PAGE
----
Grief-stricken Barcelona paid homage on Sunday to victims of two terror assaults at a mass in the city’s Sagrada Familia church, as investigators turned their focus to a missing Moroccan imam believed to have radicalised the young attackers. King Felipe, Prime Minister Mariano Rajoy and Catalonia’s president Carles Puigdemont led the ceremony mourning the 14 people killed by jihadists who used vehicles to mow down pedestrians in Barcelona’s Las Ramblas boulevard on Thursday and in the nearby seaside resort of Cambrils early Friday.
“These have been days of tears, many tears,” said auxiliary bishop Sebastia Taltavull. Outside the church, snipers were posted on rooftops surrounding the landmark building by Gaudi, while heavily armed police stood guard as hundreds of people gathered under grey skies. Catalonia resident Teresa Rodriguez said she had turned up to pray for the victims.
“What happened in Las Ramblas is really hard for us, we go for walks there often, it could have happened to me, my children or anyone. And here we are. It’s huge, huge,” she said as she fought back tears. Later on Sunday, nearly 100,000 people were expected at Barcelona’s Camp Nou stadium for their team’s first game of the season, to be marked by a minute of silence for the victims. Interior Minister Juan Ignacio Zoido said on Saturday the cell behind the carnage that also injured 120 had been “dismantled,” although local authorities took a more cautious tone.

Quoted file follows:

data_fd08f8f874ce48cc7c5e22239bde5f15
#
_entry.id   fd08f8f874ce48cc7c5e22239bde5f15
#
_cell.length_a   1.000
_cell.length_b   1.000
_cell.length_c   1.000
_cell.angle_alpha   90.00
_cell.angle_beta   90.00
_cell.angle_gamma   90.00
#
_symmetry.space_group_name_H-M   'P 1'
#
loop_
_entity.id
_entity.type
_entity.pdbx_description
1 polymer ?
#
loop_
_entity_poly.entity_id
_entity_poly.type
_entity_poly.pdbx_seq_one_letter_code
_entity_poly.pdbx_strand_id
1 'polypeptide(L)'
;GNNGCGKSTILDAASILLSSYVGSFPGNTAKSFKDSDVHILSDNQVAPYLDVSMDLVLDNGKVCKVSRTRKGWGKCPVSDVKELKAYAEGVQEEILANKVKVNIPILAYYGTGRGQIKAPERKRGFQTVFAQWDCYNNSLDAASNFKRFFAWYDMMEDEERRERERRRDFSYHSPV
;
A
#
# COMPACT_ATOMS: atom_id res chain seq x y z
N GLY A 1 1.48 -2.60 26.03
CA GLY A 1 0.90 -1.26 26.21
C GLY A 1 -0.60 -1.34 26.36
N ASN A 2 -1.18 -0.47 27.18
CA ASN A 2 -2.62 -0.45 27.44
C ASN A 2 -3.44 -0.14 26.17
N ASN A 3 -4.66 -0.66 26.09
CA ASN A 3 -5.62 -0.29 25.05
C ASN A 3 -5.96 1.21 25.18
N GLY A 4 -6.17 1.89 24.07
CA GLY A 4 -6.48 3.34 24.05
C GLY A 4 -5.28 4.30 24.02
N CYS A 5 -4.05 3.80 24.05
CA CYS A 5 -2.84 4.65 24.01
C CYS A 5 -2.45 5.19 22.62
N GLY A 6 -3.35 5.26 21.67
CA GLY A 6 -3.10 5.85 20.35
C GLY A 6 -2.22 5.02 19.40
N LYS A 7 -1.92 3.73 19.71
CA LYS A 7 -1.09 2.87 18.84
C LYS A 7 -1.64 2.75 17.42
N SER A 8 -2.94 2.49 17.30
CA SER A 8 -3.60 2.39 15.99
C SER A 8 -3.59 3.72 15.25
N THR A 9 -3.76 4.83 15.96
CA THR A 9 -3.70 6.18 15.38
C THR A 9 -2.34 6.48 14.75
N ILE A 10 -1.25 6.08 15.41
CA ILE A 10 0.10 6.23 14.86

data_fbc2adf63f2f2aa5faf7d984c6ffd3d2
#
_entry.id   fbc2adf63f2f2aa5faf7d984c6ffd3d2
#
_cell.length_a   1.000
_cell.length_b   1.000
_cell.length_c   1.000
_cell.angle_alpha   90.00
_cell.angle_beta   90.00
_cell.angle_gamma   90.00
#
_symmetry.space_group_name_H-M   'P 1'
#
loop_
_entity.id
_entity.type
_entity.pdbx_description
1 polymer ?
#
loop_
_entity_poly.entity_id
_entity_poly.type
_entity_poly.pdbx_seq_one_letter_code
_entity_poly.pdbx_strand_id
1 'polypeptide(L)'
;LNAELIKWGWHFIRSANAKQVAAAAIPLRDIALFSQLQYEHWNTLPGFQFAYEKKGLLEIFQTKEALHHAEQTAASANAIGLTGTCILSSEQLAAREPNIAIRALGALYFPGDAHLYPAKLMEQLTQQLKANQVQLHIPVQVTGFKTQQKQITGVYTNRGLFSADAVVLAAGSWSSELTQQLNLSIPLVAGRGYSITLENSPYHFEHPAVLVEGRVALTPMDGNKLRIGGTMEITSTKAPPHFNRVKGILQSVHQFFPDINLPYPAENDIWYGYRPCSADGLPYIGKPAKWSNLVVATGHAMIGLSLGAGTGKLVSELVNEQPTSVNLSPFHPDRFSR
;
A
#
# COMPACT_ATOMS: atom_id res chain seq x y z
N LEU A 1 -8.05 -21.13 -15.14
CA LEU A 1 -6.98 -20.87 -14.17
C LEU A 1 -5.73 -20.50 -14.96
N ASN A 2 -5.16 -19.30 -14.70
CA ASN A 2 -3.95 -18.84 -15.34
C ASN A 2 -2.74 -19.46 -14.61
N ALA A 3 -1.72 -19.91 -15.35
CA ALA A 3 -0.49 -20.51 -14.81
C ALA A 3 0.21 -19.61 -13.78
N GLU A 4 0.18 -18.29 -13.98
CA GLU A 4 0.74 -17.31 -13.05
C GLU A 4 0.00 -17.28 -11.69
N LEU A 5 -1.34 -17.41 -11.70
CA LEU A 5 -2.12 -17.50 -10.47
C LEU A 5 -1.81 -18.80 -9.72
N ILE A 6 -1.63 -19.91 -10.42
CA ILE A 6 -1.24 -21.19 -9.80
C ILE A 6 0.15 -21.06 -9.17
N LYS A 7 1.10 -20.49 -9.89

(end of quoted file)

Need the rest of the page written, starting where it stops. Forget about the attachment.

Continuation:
Police were still hunting 22-year-old Younes Abouyaaqoub, who media reports say was the driver of a van that smashed into crowds on the popular Las Ramblas boulevard on Thursday, killing 13 people. Hours later, there was a similar assault in the seaside town of Cambrils that left one woman dead. Police shot and killed the five attackers, some of whom were wearing fake explosive belts.
An extensive security operation including roadblocks was mounted overnight across Catalonia. The Islamic State (IS) group claimed responsibility for the attacks, believed to be its first in Spain. The terror cell in Spain reportedly comprised at least 12 young men, some of them teenagers. Investigators are seeking to unravel the role of an imam, Abdelbaki Es Satty, who is believed to have radicalised many of the youths from a small town called Ripoll, at the foot of the Pyrenees.
Several of the suspects – including Abouyaaqoub – grew up or lived in the town of about 10,000 inhabitants. On Saturday, police raided the imam’s apartment in Ripoll, his flatmate, who would only identify himself as Nourddem, told AFP. Spanish media quoting police sources, said the officers were looking for DNA traces in the apartment to compare with body parts found in an explosion in a home in Alcanar, about 200 kilometres (120 miles) south of Barcelona, where the alleged jihadists were believed to have been building bombs.
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